Still, though, did the knowledge that he was leaving at the end of the year spell success for Kenseth’s No. 17 team in his final tenure with that organization?

Well … just look at the numbers. Three wins, 13 top fives, 19 top 10s and a seventh-place spot in the standings. Here’s what’s even more surprising; two of those three wins came at the end of the season, long after the announcement had been made that he would be leaving following the Homestead season finale. When you consider the motivation it took for Kenseth to win those last races, I do recall an emotional sentiment behind his final win with the team at Kansas and they even talked about how important it was for them to get to Victory Lane before Kenseth left. In that sense, you can make a point that “lame duck” status worked as a motivator for him.

However, he is just one driver. Just because Kenseth had extra motivation to win doesn’t mean that it worked for others.

Let’s look at Kenseth’s replacement, Joey Logano. Logano, despite his heralded entrance into the sport, has very limited success in the Sprint Cup Series. He’s got only two wins in the series as a whole, one of which was a rain-shortened event that many don’t consider to be a “real” victory.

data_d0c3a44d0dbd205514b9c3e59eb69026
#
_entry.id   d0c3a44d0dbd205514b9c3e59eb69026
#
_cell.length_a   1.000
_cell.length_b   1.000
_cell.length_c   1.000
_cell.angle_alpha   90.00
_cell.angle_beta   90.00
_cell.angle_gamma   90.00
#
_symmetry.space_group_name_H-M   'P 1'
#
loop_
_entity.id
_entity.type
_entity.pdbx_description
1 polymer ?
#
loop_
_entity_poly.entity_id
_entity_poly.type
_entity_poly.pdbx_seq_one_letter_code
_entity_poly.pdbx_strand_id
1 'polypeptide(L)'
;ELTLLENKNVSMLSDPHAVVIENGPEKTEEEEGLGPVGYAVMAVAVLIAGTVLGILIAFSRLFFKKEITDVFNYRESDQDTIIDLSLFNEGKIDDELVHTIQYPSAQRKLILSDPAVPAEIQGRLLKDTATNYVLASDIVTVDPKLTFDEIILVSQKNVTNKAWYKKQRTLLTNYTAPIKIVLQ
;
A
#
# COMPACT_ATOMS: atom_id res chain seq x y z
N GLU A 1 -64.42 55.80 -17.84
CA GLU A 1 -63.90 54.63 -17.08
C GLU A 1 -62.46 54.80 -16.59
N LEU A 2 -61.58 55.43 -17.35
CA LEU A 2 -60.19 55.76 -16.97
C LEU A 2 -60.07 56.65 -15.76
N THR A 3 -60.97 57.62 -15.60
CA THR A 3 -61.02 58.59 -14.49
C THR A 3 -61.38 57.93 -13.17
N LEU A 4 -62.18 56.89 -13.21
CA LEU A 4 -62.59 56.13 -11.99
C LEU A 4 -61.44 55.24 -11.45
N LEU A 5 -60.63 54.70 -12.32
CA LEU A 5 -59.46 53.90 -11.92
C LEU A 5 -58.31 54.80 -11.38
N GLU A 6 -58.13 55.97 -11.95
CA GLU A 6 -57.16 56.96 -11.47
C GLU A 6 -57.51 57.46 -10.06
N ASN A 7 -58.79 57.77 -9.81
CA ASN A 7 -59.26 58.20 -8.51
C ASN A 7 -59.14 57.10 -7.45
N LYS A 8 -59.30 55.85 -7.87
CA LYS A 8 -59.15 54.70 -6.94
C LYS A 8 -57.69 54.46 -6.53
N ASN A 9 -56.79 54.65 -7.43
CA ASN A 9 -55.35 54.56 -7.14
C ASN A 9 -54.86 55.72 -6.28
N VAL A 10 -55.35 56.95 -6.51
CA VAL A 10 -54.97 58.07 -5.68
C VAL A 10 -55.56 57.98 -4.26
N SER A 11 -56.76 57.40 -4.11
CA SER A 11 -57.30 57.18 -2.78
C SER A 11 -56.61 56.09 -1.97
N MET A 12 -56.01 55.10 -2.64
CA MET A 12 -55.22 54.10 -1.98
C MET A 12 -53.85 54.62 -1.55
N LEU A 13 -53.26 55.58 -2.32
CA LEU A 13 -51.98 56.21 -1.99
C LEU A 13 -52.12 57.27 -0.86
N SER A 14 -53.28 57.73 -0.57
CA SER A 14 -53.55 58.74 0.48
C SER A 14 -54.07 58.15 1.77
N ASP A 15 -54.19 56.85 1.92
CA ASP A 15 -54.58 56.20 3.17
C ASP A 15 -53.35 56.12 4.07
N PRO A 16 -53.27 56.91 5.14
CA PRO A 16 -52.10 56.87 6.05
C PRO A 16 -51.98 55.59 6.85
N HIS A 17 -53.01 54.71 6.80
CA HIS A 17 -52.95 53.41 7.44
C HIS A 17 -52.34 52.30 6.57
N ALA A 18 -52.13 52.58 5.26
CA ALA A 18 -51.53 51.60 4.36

Oh, but wait. When did that other win come?

In his final season with Joe Gibbs Racing.

And it was no rain or fuel mileage win, either. A little bump and run on Mark Martin gave Logano a highly deserved win in Pocono, a much-needed one in terms of a future for him. Despite the fact that Logano didn’t yet know where he would be racing in 2013 — at least publicly — it’s another mark in the “lame duck status us a heck of a motivation” column.

At the same time, that was one of few bright spots during Logano’s schedule. He only had one other top five all season and finished an unimpressive 17th in points. You can decide for yourself whether the win was significant enough to show a certain amount of motivation for a driver in need of a ride.

But why should we just look at last year’s wheelmen? There is one other “lame duck” driver in the process of working through his final season with a longtime team, and it just so happens to be Newman’s replacement at Stewart-Haas Racing.

Kevin Harvick has been with Richard Childress a very long time. 13 years, in fact. However, one of the worst kept secrets in the NASCAR garage area since last season has been that Harvick would race for SHR beginning in 2014. Finally, they made the announcement earlier this year, and that officially put everyone on “Harvick watch” to see what he’d accomplish during his final tenure with RCR.